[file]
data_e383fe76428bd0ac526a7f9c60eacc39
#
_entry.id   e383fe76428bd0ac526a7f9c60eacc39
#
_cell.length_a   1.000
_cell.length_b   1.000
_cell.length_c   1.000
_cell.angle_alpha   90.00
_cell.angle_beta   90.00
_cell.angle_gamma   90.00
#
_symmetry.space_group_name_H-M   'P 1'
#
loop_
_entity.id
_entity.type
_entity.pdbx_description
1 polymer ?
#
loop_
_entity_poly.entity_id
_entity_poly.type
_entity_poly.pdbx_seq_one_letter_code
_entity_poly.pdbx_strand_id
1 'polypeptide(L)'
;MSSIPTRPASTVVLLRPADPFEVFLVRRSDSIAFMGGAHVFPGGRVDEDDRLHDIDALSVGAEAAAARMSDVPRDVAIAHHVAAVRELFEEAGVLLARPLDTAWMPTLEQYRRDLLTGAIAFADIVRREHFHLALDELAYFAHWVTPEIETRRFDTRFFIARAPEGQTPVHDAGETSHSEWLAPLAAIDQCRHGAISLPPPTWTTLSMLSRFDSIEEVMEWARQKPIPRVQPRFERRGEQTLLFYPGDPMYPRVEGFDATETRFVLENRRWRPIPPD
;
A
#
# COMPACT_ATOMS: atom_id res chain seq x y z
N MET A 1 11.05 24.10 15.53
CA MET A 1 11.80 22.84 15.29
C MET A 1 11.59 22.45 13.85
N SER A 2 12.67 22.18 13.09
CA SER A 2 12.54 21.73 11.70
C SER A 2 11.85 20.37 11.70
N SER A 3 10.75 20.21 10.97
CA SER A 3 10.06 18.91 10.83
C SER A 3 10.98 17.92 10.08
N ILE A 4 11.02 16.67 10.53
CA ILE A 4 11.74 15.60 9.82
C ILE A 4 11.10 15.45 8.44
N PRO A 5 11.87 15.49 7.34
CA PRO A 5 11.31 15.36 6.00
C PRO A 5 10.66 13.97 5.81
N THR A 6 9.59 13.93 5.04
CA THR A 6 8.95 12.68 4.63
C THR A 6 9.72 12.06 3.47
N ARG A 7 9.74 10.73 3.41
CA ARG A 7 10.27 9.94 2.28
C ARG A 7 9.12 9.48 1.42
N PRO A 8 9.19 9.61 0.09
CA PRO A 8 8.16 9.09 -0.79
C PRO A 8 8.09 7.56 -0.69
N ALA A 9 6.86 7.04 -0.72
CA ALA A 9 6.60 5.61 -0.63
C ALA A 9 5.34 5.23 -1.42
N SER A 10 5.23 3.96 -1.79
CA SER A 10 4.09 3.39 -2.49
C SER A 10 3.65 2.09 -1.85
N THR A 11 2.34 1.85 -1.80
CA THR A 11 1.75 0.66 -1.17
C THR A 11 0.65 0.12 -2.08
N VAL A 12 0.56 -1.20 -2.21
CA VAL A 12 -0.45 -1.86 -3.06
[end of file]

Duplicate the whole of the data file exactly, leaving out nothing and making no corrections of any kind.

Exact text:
data_e383fe76428bd0ac526a7f9c60eacc39
#
_entry.id   e383fe76428bd0ac526a7f9c60eacc39
#
_cell.length_a   1.000
_cell.length_b   1.000
_cell.length_c   1.000
_cell.angle_alpha   90.00
_cell.angle_beta   90.00
_cell.angle_gamma   90.00
#
_symmetry.space_group_name_H-M   'P 1'
#
loop_
_entity.id
_entity.type
_entity.pdbx_description
1 polymer ?
#
loop_
_entity_poly.entity_id
_entity_poly.type
_entity_poly.pdbx_seq_one_letter_code
_entity_poly.pdbx_strand_id
1 'polypeptide(L)'
;MSSIPTRPASTVVLLRPADPFEVFLVRRSDSIAFMGGAHVFPGGRVDEDDRLHDIDALSVGAEAAAARMSDVPRDVAIAHHVAAVRELFEEAGVLLARPLDTAWMPTLEQYRRDLLTGAIAFADIVRREHFHLALDELAYFAHWVTPEIETRRFDTRFFIARAPEGQTPVHDAGETSHSEWLAPLAAIDQCRHGAISLPPPTWTTLSMLSRFDSIEEVMEWARQKPIPRVQPRFERRGEQTLLFYPGDPMYPRVEGFDATETRFVLENRRWRPIPPD
;
A
#
# COMPACT_ATOMS: atom_id res chain seq x y z
N MET A 1 11.05 24.10 15.53
CA MET A 1 11.80 22.84 15.29
C MET A 1 11.59 22.45 13.85
N SER A 2 12.67 22.18 13.09
CA SER A 2 12.54 21.73 11.70
C SER A 2 11.85 20.37 11.70
N SER A 3 10.75 20.21 10.97
CA SER A 3 10.06 18.91 10.83
C SER A 3 10.98 17.92 10.08
N ILE A 4 11.02 16.67 10.53
CA ILE A 4 11.74 15.60 9.82
C ILE A 4 11.10 15.45 8.44
N PRO A 5 11.87 15.49 7.34
CA PRO A 5 11.31 15.36 6.00
C PRO A 5 10.66 13.97 5.81
N THR A 6 9.59 13.93 5.04
CA THR A 6 8.95 12.68 4.63
C THR A 6 9.72 12.06 3.47
N ARG A 7 9.74 10.73 3.41
CA ARG A 7 10.27 9.94 2.28
C ARG A 7 9.12 9.48 1.42
N PRO A 8 9.19 9.61 0.09
CA PRO A 8 8.16 9.09 -0.79
C PRO A 8 8.09 7.56 -0.69
N ALA A 9 6.86 7.04 -0.72
CA ALA A 9 6.60 5.61 -0.63
C ALA A 9 5.34 5.23 -1.42
N SER A 10 5.23 3.96 -1.79
CA SER A 10 4.09 3.39 -2.49
C SER A 10 3.65 2.09 -1.85
N THR A 11 2.34 1.85 -1.80
CA THR A 11 1.75 0.66 -1.17
C THR A 11 0.65 0.12 -2.08
N VAL A 12 0.56 -1.20 -2.21
CA VAL A 12 -0.45 -1.86 -3.06